Shares of Macy's plunged by 14 percent on Wednesday after the company issued disappointing guidance. But overall retail sales are expected to be strong, with the National Retail Federation forecasting an increase of 3.7 percent over last year in November and December, above the 10-year average of 2.5 percent.
For investors, exchange-traded funds allow investors to easily diversify their exposure and avoid single-stock risk, but choosing which retail ETF to buy makes a big difference. Case in point: The Market Vectors Retail ETF (RTH | A-79) is up 6.6 percent this year, while the SPDR S&P Retail ETF (XRT | A-51) is down 6.7 percent.
YTD Returns For RTH, XRT
RTH's large exposure to the surging online retail juggernaut Amazon.com has served it well this year, while XRT's exposure to smaller-cap stocks through its equal-weighting scheme has been a negative.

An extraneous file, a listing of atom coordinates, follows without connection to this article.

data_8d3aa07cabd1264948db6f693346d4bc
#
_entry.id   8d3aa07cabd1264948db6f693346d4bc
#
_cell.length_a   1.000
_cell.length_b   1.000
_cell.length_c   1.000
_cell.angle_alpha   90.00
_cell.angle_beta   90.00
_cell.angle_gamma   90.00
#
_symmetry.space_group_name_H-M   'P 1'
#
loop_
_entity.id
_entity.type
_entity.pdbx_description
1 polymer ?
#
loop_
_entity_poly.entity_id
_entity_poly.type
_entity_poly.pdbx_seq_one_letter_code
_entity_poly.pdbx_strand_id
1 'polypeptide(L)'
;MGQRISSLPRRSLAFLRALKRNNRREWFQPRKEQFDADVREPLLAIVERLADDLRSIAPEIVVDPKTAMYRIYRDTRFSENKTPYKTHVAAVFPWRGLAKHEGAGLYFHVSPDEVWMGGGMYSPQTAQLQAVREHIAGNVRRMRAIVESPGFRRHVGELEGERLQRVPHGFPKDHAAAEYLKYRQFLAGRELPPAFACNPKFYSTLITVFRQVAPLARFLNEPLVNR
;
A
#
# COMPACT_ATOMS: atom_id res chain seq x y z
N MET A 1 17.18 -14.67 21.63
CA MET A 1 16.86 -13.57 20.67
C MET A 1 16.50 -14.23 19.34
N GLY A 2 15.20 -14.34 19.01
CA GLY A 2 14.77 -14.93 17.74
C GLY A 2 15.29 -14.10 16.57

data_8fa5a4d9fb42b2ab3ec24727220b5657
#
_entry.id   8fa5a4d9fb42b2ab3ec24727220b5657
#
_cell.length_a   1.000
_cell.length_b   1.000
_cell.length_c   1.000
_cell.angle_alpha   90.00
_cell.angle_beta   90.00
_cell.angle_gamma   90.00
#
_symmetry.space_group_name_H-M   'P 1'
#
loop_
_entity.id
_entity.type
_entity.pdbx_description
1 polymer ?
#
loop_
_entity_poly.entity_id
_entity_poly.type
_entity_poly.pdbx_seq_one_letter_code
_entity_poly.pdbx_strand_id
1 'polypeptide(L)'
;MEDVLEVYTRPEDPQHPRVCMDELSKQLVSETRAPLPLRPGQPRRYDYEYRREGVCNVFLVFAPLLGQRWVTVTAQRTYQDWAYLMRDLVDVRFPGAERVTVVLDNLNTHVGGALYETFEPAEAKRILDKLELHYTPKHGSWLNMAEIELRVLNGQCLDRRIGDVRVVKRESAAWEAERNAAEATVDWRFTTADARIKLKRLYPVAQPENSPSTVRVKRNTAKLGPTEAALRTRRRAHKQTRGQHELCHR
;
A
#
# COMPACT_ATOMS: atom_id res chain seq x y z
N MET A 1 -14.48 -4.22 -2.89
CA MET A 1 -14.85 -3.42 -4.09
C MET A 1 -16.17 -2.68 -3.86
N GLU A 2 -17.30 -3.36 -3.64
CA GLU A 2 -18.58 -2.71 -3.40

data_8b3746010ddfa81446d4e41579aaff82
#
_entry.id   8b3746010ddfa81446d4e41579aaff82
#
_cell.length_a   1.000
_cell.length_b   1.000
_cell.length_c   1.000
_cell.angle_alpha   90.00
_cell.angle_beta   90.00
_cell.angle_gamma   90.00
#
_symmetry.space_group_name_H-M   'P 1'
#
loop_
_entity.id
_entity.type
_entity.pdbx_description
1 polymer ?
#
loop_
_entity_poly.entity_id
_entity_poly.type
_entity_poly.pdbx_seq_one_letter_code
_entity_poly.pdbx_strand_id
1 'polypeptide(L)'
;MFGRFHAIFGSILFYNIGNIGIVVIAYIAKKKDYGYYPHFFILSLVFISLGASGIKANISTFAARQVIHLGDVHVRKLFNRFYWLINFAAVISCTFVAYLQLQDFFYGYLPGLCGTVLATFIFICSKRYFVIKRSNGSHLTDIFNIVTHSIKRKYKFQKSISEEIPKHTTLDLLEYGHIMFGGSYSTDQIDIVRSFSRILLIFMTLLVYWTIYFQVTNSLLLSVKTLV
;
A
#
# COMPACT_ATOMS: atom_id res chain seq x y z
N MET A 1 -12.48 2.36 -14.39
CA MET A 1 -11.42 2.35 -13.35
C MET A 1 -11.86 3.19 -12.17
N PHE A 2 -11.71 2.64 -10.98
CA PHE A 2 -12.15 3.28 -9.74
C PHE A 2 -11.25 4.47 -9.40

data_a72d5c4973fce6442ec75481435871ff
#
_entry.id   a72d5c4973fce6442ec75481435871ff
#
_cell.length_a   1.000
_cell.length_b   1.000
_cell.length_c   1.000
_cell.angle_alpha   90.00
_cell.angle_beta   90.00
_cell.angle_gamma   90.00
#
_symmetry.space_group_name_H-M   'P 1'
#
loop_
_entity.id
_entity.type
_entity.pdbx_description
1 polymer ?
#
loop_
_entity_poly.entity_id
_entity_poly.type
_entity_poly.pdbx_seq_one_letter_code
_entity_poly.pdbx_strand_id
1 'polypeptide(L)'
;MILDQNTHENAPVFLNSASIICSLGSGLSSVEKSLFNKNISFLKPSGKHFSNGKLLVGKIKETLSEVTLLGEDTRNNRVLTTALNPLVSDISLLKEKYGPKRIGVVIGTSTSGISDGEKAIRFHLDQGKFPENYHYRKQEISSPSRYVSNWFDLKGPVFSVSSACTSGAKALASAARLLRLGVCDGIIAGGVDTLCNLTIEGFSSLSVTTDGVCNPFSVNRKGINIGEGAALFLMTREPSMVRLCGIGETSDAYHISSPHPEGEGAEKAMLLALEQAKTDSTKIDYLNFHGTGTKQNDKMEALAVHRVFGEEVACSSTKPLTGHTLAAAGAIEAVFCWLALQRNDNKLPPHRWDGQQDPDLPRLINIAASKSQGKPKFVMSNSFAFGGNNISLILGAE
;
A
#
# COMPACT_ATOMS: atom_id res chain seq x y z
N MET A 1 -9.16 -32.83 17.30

With people increasingly doing their holiday shopping online, RTH's exposure to Amazon may allow it to continue to outperform.
More of a winter play than a holiday play, natural gas is one market that usually sees an uptick during this time of the year. The fuel―primarily used for heating and cooling needs―always sees its demand peak during the winter months.
Because the risks of a frigid winter could send inventories to critically low levels, natural gas often commands premium pricing in the coldest months of the year: December, January and February.
However, that historical pattern has been turned on its head this year, with prices close to decade-lows heading into winter. That's because, much like the oil market, the natural gas market is flooded with supplies from prolific U.S. shale wells.
Stockpiles hit a record high last week, according to the Energy Information Administration. Making matters worse, the winter cold has been late to arrive for the Eastern half of the country.